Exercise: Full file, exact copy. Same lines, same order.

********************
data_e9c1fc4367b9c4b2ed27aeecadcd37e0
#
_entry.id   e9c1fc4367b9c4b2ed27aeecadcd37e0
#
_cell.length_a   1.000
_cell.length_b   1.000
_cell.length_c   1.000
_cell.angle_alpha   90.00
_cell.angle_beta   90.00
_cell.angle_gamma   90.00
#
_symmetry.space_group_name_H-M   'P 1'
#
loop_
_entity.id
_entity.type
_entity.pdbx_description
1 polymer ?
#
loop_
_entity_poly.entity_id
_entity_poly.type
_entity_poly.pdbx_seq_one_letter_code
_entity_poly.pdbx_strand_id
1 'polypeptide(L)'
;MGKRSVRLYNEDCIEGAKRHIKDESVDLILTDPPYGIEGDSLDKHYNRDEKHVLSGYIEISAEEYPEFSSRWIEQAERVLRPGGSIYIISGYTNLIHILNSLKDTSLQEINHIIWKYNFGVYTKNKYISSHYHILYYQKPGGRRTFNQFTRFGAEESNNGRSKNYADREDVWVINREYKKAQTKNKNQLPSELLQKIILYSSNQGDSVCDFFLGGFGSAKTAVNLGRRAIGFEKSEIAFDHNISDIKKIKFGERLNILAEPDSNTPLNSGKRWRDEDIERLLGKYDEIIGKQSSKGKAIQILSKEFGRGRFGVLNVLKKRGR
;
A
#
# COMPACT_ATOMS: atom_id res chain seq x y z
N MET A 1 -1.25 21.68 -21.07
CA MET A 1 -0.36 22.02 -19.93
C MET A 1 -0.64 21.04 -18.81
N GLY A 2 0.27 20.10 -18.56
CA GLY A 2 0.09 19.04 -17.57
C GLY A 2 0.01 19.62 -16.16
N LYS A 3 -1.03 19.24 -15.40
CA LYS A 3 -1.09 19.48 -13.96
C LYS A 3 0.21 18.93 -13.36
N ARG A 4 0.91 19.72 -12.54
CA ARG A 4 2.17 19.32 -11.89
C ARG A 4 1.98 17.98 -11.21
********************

data_e9c1fc4367b9c4b2ed27aeecadcd37e0
#
_entry.id   e9c1fc4367b9c4b2ed27aeecadcd37e0
#
_cell.length_a   1.000
_cell.length_b   1.000
_cell.length_c   1.000
_cell.angle_alpha   90.00
_cell.angle_beta   90.00
_cell.angle_gamma   90.00
#
_symmetry.space_group_name_H-M   'P 1'
#
loop_
_entity.id
_entity.type
_entity.pdbx_description
1 polymer ?
#
loop_
_entity_poly.entity_id
_entity_poly.type
_entity_poly.pdbx_seq_one_letter_code
_entity_poly.pdbx_strand_id
1 'polypeptide(L)'
;MGKRSVRLYNEDCIEGAKRHIKDESVDLILTDPPYGIEGDSLDKHYNRDEKHVLSGYIEISAEEYPEFSSRWIEQAERVLRPGGSIYIISGYTNLIHILNSLKDTSLQEINHIIWKYNFGVYTKNKYISSHYHILYYQKPGGRRTFNQFTRFGAEESNNGRSKNYADREDVWVINREYKKAQTKNKNQLPSELLQKIILYSSNQGDSVCDFFLGGFGSAKTAVNLGRRAIGFEKSEIAFDHNISDIKKIKFGERLNILAEPDSNTPLNSGKRWRDEDIERLLGKYDEIIGKQSSKGKAIQILSKEFGRGRFGVLNVLKKRGR
;
A
#
# COMPACT_ATOMS: atom_id res chain seq x y z
N MET A 1 -1.25 21.68 -21.07
CA MET A 1 -0.36 22.02 -19.93
C MET A 1 -0.64 21.04 -18.81
N GLY A 2 0.27 20.10 -18.56
CA GLY A 2 0.09 19.04 -17.57
C GLY A 2 0.01 19.62 -16.16
N LYS A 3 -1.03 19.24 -15.40
CA LYS A 3 -1.09 19.48 -13.96
C LYS A 3 0.21 18.93 -13.36
N ARG A 4 0.91 19.72 -12.54
CA ARG A 4 2.17 19.32 -11.89
C ARG A 4 1.98 17.98 -11.21